19 November 2023 / 3-Min Read / Translate↗
Here is a Sarah Anderson comic: Scene: Elderly lady (EL) talking to a young girl (YG) drawing at a table. EL: “How do you draw so well?” YG: “Practice” EL: It must be a gift. A gift from God!” YG: “It’s practice” EL:”I’ll never understand how some people are so talented. It’s a mystery…” YG: “Practice”.
I first saw it years ago and it stuck with me. You don’t need to be a coach with years of experience to give great advice for sport. There is a LOT of crossover between sports performers and artists of all kinds; drawing, painting, music, film making, sculpture, dance etc etc.
One difference between sports performers and artists though is that not everything a sports performer does is practice. Can you imagine a pro who has never performed solo, pairs or squad drills? No, it’s impossible. Playing a sport does not provide enough opportunity to define, refine and hone the skills required to control the racket and ball or how to move around the court.
Let me give you another graphic example. Look at the progress this person made in the space of 4 years. It’s incredible. That elderly lady would have been amazed. I can’t imagine how many hours that person spent. BTW, I have permission to use this image, which I found via Reddit, but unfortunately, I can’t find the original link to the post.
Seeing the progress is clear when it is on paper
So there are two points I want to make here.
Firstly, practice makes you better. Forget the “Practice makes perfect” because that’s not true. No “Practice makes permanent” because that’s not true either. They are nice sound bites but they don’t really help. I prefer a mishmash of “Purposeful Practice Makes You Better”. It doesn’t matter what level you are at now, but you WILL improve with the right practice.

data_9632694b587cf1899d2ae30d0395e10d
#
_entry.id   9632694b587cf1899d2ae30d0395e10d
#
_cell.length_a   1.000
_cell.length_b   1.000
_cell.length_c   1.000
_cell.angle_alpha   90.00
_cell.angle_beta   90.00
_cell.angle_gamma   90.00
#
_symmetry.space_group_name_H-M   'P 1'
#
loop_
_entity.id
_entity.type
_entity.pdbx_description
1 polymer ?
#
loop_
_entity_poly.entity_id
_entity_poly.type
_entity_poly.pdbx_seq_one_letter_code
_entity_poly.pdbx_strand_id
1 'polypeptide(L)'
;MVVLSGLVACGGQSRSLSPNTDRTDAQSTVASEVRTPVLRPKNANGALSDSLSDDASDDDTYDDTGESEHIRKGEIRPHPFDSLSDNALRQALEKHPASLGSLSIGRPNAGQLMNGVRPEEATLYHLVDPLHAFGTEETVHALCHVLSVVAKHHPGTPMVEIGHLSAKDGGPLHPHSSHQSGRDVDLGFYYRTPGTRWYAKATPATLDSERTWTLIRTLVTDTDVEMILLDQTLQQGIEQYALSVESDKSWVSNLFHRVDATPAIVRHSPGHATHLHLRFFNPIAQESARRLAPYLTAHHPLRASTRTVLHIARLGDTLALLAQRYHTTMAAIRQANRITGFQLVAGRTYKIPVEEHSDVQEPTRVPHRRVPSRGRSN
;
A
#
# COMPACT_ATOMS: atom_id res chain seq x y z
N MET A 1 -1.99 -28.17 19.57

“Right” in this case is “Purposeful”. If you have a great forehand and a terrible backhand, work on your backhand. Too often people practise what they are already good at because they enjoy doing that and hate doing the things they are bad at.
Secondly, track your progress. Artists like drawers and painters can easily see their improvement - it’s on the paper in front of them. Squash players can have a harder time seeing that improvement. As they get better, they play better players and a great straight drive against advanced opponents has the result as an ordinary straight drive against lower level opponents.
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Your opponent should always be challenging you in some way. If they are not, then perhaps you should be looking for new opponents. Which brings us to another difference between sports performers and artists: competition.
Simply playing matches is never enough to reach our potential. Yes, we will improve by playing, but not as much as if we perform purposeful practice.
So how can a squash player track their progress? The obvious answer is the scores and results, but that’s not what I mean. I mean a visual record of your improved ability to control the ball. See it now? Yes, that’s right: video. But not just of matches. But yourself doing some drills, both alone and in pairs. In fact, I’ll explore this idea a little more in a future video/article. For now, just record yourself doing some straight drives, volleys, and kills.
Seeing our progress can be a huge motivating factor and one that 99.99% of squash players don’t do. Be one of the 0.01% who make the effort to record themselves every 4 months or so. Perform regular solo and pair drills, then look back at the videos and see how much you have improved.